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"Being the Bear" by Michele Markarian

“All I have to do is put on a bear costume and march for two hours?” Jen asked.

“Yes.” The casting agent on the other end of the phone could barely contain her excitement. Finding an actor to don a bear suit had not been that easy. “You march in the parade. You’ll have a rope around the neck of the costume – loose, of course – to symbolize your captivity in the circus”.

“And I’ll get paid $1000?” Jen’s voice sounded doubtful. This was not the gig she had in mind when she quit her full-time job in Human Resources to put more energy into finding acting work.

“You need to show the Universe you’re serious about this,” her friend Samantha had urged. Samantha was also an actress; her beautiful blend of Hispanic and Asian features were a natural for film and television, even stage. She had quit her job ten months ago and been working steadily ever since.

Jen wasn’t sure she’d be as lucky. Her looks weren’t all that castable or interesting, she wasn’t getting that many calls from agencies. The bear job was the first to come her way in a long time, and she hadn’t even had to audition. Jen wondered what it was about her headshot that suggested covering her face up with a big fake head to this particular casting agent. “I’ll do it.”

The bear gig turned out to be pretty strenuous, although at least the rope was attached to the body of the costume by a hook, and not tied around the neck as suggested. The problem was the weather; it was a warm day, and being inside a furry bear suit and head was excruciatingly hot. The client, an animal rights agency known as Animals Are People Too (AAPT), had been very positive when Jen arrived, telling her she truly “embodied the desultory spirit of the overworked bear”. Jen was the only actor – the dog, wolf cub and several bunnies in the parade were all real.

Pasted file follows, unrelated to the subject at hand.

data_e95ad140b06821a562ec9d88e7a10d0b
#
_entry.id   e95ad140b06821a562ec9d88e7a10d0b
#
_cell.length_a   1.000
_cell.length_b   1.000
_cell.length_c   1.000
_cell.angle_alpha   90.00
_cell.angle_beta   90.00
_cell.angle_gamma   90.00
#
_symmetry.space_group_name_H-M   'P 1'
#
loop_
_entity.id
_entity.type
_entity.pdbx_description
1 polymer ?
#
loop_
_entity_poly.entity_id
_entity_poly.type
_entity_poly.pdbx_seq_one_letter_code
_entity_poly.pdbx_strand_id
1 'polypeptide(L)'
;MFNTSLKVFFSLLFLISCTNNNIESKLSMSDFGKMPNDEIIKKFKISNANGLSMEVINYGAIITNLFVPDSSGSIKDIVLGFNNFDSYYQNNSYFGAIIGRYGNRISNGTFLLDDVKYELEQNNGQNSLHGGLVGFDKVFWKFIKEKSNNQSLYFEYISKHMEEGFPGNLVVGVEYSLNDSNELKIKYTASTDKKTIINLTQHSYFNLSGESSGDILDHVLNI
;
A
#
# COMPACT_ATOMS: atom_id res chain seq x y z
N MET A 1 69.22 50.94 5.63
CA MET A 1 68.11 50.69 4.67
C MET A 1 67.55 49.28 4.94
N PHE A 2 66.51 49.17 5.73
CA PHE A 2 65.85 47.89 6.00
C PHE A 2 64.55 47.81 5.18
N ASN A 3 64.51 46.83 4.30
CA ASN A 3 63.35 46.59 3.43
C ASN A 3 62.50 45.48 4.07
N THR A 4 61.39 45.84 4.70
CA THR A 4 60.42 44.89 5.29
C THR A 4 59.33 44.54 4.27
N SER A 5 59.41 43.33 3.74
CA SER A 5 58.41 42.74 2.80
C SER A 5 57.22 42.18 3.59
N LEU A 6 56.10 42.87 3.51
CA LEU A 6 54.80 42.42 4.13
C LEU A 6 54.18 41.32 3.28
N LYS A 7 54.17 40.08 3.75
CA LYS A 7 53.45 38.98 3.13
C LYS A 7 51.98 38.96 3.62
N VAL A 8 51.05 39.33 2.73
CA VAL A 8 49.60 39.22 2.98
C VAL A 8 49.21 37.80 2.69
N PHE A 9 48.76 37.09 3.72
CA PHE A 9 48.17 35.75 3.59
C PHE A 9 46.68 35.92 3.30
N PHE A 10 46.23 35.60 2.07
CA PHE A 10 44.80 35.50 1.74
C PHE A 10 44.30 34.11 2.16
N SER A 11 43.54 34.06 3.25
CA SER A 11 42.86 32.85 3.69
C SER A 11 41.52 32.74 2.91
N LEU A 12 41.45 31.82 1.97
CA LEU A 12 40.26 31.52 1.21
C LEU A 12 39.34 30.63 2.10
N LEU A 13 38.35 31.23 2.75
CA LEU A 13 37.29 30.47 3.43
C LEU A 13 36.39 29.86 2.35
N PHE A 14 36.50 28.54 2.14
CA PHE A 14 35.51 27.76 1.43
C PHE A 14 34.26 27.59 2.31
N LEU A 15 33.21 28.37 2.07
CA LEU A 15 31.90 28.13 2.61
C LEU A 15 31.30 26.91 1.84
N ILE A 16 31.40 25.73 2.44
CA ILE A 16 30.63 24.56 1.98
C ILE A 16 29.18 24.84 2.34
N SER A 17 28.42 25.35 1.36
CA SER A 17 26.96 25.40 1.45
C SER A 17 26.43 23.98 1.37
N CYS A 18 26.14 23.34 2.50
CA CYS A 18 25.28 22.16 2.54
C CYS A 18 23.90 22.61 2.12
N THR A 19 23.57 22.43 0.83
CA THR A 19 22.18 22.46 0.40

At the end of the march, Jen took off the bear head to grab a drink of water.

“That’s not a real bear!” someone – a reporter? – shouted, as a flash went off in Jen’s startled face. She started to laugh, pleased – her attitude and body movements must have been really convincing – until she heard, “This is animal appropriation! Why wasn’t a real bear used for this?”

Jen looked to the agency spokesperson, who’d been fairly eloquent during the press conference at the beginning of the march. She was shielding her face and scurrying away.

“How do you think the bears feel about their opportunity being taken by a human?” another reporter almost spat at her. “Answer me that!”

“I’m an actor. I’m playing a bear,” stammered Jen.

“Tell that to the bears!” someone yelled.

“Don’t you think the bears deserve to earn a living, too?”

“Uh – I guess they’re pretty dangerous, right?” Jen said.

“Whoa! Are you bear shaming?’

“N-no, I “-

“The bears belong to this land more than we do! They were here first!” shouted a frizzy haired woman with a twisted mouth.

“But I’m – I’m sympathetic to the bear. I’m depicting the bear as –“

“The bears don’t need your HUMAN depiction! They need to be representing themselves and earning money for it!” a man’s voice bellowed.

Jen could see AAPT’s publicity person gesturing from a large white van. Jen made a run for it just as what felt like a woman’s shoe hit the back of the bear costume.

“What the heck?” Jen almost shouted to the publicity woman.

“Please don’t shout,” said the woman, looking hurt.

“I’m sorry. I – did you see what happened out there?” Jen was shouting again.

“I had no idea people felt so strongly about the plight of the bears,” said the publicity woman, her voice trembling a little. “I mean it’s beautiful the way they felt that the bear deserved to make a living, too. I didn’t expect that.” She started to tear up. “Do you have a tissue?”